When we talk about position, this is your placement at the table in relation to the dealer. If you are the dealer, or ‘on the button’, you will act last each time after the flop. This is very important because it puts you in the strongest position. You get to see how everyone else bets before you have to make a decision.
It is possible to win more pots on the button than in any other position because it’s either the best place to bluff from if no one fights for the pot, or you have the raise and re-raise information in front of you to allow you to make an informed fold and save your chips.
This is when you are the second-to-last or third-to-last to act, just to the right of the dealer. It’s a good spot too for the above reasons, the later the better.
Assuming you are sat at a ten player table, this would be the next two or three spots to the right from late position, or seats 4, 5 and 6. Here it gets trickier to play your hole cards, especially pre-flop, because a hand like K-9 suited may look tempting but there are a couple of players who can make a sizeable raise after you have acted and if that happens, chances are with your current holding, you’ll end up folding.
Early position places are the first couple of seats to act in the hand and if you want to enter the pot from this position you need to have the goods to back it up with. The rest of the table is yet to act so your chips could be facing a raise or a re-raise. That marginal K-9 is an almost guaranteed fold in this spot. Yes, pre-flop you get to act last while in the blinds, but after the flop you are acting first or early every single time – keep this in mind. The small blind is the worst – after the flop you are the very first to act, every time.
When you wander over to a cash table and there are a few seats available, should you just park your back-side on the first available seat? Does it matter?!
You want to attempt to gauge the players as you walk to the table (preferably you’ve been watching it) and find out who is aggressive and who are the rocks. You can tell a lot by how people are dressed and how they stack their chips.
Once you have this info you generally want the aggressive players on your right and the tight rocks on your left. If someone is going to raise or re-raise it would be nice to have this information before you make your decision to act therefore aggressive players who are likely to raise would ideally be to your right. Tight players who are rarely involved in hands are less of a worry and so you do not need to adjust your thinking much to how you play your hand, therefore it is ok for them to act after you and should be to your left.
If a maniac player comes into the pot, you will be looking to re-raise and “isolate” him from the tight rocks, who will likely fold to your double sized bet. You’ll play for pots heads-up, in superior position, and – assuming you’re not a maniac yourself when it comes to hand selection – usually you will do so with a hand that’s favourite to win.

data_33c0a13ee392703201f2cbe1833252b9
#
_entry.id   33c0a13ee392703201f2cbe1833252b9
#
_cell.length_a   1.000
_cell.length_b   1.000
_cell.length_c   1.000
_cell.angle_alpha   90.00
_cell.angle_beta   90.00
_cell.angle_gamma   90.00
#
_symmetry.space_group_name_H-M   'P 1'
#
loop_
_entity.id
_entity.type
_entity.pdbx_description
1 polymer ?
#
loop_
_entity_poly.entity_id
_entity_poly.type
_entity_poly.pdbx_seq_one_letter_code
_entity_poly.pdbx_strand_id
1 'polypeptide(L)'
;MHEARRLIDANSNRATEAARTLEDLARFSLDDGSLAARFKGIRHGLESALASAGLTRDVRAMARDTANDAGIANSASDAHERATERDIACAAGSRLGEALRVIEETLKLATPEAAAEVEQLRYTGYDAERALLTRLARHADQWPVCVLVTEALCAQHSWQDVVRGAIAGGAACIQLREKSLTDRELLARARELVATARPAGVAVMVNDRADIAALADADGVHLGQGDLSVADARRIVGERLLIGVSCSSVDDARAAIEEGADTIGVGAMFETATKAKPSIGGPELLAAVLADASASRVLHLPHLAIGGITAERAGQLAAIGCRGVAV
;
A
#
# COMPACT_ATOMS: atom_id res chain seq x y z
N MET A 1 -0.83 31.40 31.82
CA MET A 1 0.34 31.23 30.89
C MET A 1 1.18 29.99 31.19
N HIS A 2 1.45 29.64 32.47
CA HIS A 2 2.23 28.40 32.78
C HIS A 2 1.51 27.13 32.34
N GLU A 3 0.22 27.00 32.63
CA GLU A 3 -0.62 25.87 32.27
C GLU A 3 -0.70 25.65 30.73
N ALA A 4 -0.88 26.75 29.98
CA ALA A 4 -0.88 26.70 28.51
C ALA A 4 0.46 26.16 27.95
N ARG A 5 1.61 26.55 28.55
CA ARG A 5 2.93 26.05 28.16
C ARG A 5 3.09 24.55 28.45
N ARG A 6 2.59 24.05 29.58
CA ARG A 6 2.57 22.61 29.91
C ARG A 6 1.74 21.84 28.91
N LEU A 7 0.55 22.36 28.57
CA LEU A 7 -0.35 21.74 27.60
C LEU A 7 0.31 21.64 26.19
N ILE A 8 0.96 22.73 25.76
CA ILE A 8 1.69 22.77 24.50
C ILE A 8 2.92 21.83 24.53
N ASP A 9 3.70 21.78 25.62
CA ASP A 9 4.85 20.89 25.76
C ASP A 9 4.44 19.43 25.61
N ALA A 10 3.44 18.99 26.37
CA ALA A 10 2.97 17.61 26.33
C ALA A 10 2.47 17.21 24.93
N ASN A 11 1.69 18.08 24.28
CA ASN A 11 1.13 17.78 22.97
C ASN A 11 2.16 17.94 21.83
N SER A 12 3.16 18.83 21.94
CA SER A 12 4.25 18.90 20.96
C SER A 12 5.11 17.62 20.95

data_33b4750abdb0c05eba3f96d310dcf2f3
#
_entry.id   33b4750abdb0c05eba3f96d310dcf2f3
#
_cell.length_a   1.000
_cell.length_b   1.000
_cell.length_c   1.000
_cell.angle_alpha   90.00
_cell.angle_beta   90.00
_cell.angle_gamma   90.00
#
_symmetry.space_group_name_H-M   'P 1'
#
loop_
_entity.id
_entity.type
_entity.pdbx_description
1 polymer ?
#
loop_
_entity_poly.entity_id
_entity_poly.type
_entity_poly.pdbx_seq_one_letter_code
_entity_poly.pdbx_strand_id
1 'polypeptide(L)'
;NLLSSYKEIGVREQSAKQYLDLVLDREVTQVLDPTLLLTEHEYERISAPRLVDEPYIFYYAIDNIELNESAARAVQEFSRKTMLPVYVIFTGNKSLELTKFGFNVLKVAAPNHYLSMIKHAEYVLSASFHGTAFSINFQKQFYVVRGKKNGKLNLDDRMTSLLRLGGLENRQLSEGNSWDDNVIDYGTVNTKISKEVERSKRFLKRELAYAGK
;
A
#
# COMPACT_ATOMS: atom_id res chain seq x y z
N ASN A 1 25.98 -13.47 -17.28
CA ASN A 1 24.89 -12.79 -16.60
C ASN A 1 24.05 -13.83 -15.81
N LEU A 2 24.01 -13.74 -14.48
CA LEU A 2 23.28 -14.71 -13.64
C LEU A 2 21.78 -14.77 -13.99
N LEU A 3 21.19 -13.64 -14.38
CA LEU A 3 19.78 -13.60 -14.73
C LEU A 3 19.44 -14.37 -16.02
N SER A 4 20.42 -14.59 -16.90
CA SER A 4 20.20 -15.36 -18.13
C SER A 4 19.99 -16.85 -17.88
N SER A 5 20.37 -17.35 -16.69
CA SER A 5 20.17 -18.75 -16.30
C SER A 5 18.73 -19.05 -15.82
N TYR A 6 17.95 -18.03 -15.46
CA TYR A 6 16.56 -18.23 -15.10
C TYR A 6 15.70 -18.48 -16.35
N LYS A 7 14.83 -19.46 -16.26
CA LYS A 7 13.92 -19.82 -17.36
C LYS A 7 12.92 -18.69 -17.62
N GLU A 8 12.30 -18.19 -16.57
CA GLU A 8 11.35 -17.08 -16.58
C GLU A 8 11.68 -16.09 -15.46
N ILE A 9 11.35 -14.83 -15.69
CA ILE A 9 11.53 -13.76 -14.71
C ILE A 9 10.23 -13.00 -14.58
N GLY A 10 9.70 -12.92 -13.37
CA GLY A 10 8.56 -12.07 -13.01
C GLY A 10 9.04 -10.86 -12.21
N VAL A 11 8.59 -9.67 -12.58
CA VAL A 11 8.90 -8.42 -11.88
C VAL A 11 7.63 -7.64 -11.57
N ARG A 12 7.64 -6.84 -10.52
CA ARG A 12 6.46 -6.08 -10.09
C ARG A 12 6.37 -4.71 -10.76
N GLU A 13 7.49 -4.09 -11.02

Now look at it the other way round with the tight rocks on your right and the maniac on your left. Every time you enter the pot, the maniac raises or reraises, while the rocks – who are no stranger to the isolation strategy – won’t be afraid to reraise. Now it’s you who will be facing a double sized raise, often out of position.
Change your seat if you can, even it means leaving the game!
If, when you attempt to sit down there is more than one seat available, you should choose it wisely. As you stroll to the table have a quick glance and attempt to assess the playing styles of the other players. Look for how chips are arranged and their dress sense.
In an ideal world you really want tight players to your right and loose players to your left. Tight players who raise before you will give you information and loose players to your left who fire at pots can be helpful to disguise your hand.
You need to be thinking about this before you make your move. If you sit there and raise under the gun (first to act after the BB), then you have 9 other players to act after you. Are you going to like it if you get re-raised!? Being on the button you will act last in every round except the first and so will have all the possible information when making your move.
Wherever you decide to sit at the table, be on the lookout for any number of tells.
If there has been a raise in early position and no other callers and the button calls, then you can consider he might be calling with a medium pair.
Why? – If he had AK for example he would probably re-raise to get information. If he had a high pair, he would again most probably re-raise to get more money in the pot, and any others cards which he might have limped in with, now don’t look so good and would otherwise fold.
Knowing what to raise with in what position is a great way to advance your poker knowledge and increase your bankroll. Sklansky, who is one of the most well-known gurus of the game has contructed a hand rankings chart based on your hole cards and your position.
The higher the rank, the better the cards. Your hole cards are grouped together in rankings like this so you can see different poker hands of simmilar strength.
|Rank||Hole Cards||Playable positions|
|1||AA, KK, QQ, JJ, AKs||Early, Middle, Late|
|2||TT, AQs, AJs, KQs, AK||Early, Middle, Late|
|3||99, JTs, QJs, KJs, ATs, AQ||Early, Middle, Late|
|4||T9s, KQ, 88, QTs, 98s, J9s, AJ, KTs||Early, Middle, Late|
|5||77, 87s, Q9s, T8s, KJ, QJ, JT, 76s, 97s, Axs, 65s||Early*, Middle, Late|
|6||66, AT, 55, 86s, KT, QT, 54s, K9s, J8s, 75s||Middle**, Late|
|7||44, J9, 64s, T9, 53s, 33, 98, 43s, 22, Kxs, T7s, Q8s||Late***|
|8||87, A9, Q9, 76, 42s, 32s, 96s, 85s, J8, J7s, 65, 54, 74s, K9, T8|
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